Transitioning to Grade 4: Helping your child make the leap from junior to senior primary

For parents with children heading to Grade 4 in 2024, there are some helpful guidelines to ensure a strong start to the year. Picture: Supplied

For parents with children heading to Grade 4 in 2024, there are some helpful guidelines to ensure a strong start to the year. Picture: Supplied

Published Jan 12, 2024


In South Africa, the jump from Grade 3 to Grade 4 can be a big leap for young learners. Suddenly, they go from having one teacher for all subjects to being taught by multiple specialist teachers.

This change in teaching styles and expectations can have its drawbacks, as research shows that Grade 4 academic performance tends to drop compared to Grade 3.

But what exactly makes this transition so challenging? The Intersen Phase, as it's called, brings forth a whole new set of subjects, teachers, routines, and challenges. Some children may find it thrilling, while others may feel overwhelmed or resistant to the change.

That's where parents come in. According to education expert Desiree Hugo, parents need to prepare their children for this next academic phase. By having open conversations about the upcoming changes, parents can help ease their child's transition to Grade 4.

"In Grade 4, children need to take more ownership and responsibility for their own learning," explains Hugo, who serves as the Academic Head of the ADvTECH Schools Division.

“This includes handling a heavier workload, homework, and assessments. Independence is also expected to develop during this phase.

Desiree Hugo, Academic Head of ADvTECH Schools Division. Picture: Supplied

For parents with children heading to Grade 4 in 2024, there are some helpful guidelines to ensure a strong start to the year.

These guidelines aim to empower children to perform to the best of their abilities and embrace the exciting challenges that lie ahead.

Create a consistent routine

Children thrive on structure and predictability, especially during times of change. Establish a regular routine for your child’s daily activities, such as waking up, getting ready, having breakfast, going to school, extra-murals, doing homework, having family fun time and dinner and going to bed, preferably with a storybook.

Try to stick to the same schedule on most school days, and make sure your child knows what to do and when to do it. Try to keep deviations to a minimum, so that the rhythm of their daily routine becomes second nature.

Support your child’s learning

In Senior Primary, there may be a wider range of subjects that may be new or challenging for your child. You can help your child learn and master the content by providing guidance, encouragement, and feedback.

For example, you can review the lesson notes with your child, help them with their homework, quiz them on the key concepts, praise their efforts and achievements, and discuss their mistakes.

You can also provide other materials, such as books, websites, movies, or games, that complement their learning and pique their interest. However, avoid doing the work for your child or putting too much pressure on them.

Let your child work at their own pace and level, and respect their learning style and preferences.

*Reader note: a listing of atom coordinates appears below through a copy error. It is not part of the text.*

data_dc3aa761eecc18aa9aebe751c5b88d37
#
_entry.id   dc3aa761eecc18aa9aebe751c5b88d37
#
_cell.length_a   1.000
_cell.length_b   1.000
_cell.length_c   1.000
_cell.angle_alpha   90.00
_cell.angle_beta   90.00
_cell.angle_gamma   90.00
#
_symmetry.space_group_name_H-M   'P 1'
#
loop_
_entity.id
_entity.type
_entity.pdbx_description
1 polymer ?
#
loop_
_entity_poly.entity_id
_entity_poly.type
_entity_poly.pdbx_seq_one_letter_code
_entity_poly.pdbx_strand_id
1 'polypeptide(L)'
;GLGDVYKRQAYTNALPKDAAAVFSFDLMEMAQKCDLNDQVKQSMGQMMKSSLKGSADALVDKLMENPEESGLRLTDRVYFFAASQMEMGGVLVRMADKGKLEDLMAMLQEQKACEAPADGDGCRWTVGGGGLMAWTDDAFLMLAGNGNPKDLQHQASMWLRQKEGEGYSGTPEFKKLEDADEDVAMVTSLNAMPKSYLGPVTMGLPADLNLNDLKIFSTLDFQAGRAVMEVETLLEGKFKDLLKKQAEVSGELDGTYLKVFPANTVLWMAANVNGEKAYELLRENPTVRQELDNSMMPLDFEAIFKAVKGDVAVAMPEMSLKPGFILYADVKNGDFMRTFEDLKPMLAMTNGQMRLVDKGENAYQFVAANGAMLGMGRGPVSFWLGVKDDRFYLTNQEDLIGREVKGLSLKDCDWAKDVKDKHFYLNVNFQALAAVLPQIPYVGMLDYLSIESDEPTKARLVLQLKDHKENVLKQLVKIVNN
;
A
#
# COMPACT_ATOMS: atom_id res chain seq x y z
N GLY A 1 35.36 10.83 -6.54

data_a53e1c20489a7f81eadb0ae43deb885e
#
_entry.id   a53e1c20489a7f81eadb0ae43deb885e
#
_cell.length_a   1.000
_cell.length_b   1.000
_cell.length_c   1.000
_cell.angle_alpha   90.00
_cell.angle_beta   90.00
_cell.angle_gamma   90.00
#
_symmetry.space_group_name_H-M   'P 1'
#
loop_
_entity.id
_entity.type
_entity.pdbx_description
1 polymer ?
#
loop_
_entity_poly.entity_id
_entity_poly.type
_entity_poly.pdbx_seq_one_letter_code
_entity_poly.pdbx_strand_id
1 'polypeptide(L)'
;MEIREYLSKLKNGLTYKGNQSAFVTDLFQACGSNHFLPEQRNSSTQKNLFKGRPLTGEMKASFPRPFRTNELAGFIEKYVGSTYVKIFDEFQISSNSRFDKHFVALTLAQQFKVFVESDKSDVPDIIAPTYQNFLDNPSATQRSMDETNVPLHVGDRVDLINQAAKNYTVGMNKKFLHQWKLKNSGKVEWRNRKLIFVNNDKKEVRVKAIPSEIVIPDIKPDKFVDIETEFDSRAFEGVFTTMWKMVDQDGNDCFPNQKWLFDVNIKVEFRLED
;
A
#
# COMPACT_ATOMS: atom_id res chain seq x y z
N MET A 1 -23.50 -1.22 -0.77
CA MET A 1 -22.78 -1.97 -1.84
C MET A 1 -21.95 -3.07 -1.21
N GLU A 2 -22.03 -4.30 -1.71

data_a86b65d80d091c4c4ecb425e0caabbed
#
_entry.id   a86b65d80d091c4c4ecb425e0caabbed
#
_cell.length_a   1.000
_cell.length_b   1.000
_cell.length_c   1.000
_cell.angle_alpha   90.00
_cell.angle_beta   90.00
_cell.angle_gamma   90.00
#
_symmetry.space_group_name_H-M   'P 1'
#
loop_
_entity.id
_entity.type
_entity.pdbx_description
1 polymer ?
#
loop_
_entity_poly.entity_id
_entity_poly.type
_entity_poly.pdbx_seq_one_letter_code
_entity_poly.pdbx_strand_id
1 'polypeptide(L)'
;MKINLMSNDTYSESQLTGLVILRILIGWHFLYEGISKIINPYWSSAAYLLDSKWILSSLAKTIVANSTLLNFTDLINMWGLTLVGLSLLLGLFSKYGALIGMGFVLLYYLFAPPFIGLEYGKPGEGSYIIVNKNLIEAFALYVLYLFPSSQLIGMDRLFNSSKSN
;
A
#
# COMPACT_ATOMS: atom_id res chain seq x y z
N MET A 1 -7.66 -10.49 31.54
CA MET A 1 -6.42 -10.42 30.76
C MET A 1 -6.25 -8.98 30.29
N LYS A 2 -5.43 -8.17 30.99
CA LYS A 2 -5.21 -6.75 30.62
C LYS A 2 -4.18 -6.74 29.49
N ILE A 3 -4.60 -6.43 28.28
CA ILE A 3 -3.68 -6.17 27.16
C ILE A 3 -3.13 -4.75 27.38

At the start of Senior Primary, getting into a healthy learning routine is probably one of the most important milestones, which will assist your child throughout their educational journey.

Encourage your child’s social and emotional development

Senior Primary is not only about academic learning but also about personal growth, as your child develops and continues to grow and develop their unique identity.

Your child may face various social and emotional issues, such as making friends, dealing with peer pressure, coping with stress, managing emotions, developing self-esteem, and expressing opinions.

You can help your child develop these skills by being a good role model, listening to their feelings and concerns, validating their emotions, offering advice and support, teaching them coping strategies, and encouraging them to join extracurricular activities.

You can also help your child build positive relationships with their teachers and classmates by communicating with them regularly, attending school events, and resolving conflicts independently and peacefully.

Celebrate your child’s progress and achievements

Your child's move to Senior Primary is a significant milestone, and they should be celebrated for all of their efforts and successes.

While it's necessary to acknowledge and appreciate your child's growth and accomplishments, you should also refrain from comparing them to others or concentrating just on the outcome.

Highlight the steps involved, the work they've done, their ability, and the progress they've made. View failure as an opportunity to learn, and assist them in developing the resilience to keep learning new things over time.

“Senior Primary is an exciting and illuminating period in a child’s life. They continue to build their own identity, learn new skills, and encounter new challenges. This is an important time to help them cultivate a love of learning and a growth mindset.

“Parental and teacher support during this time is crucial, to ensure continued connection while also learning to strike a balance between supporting the child and giving them the room to discover their strengths and abilities; we want to maximise children’s success and gratification in life,” explained Hugo.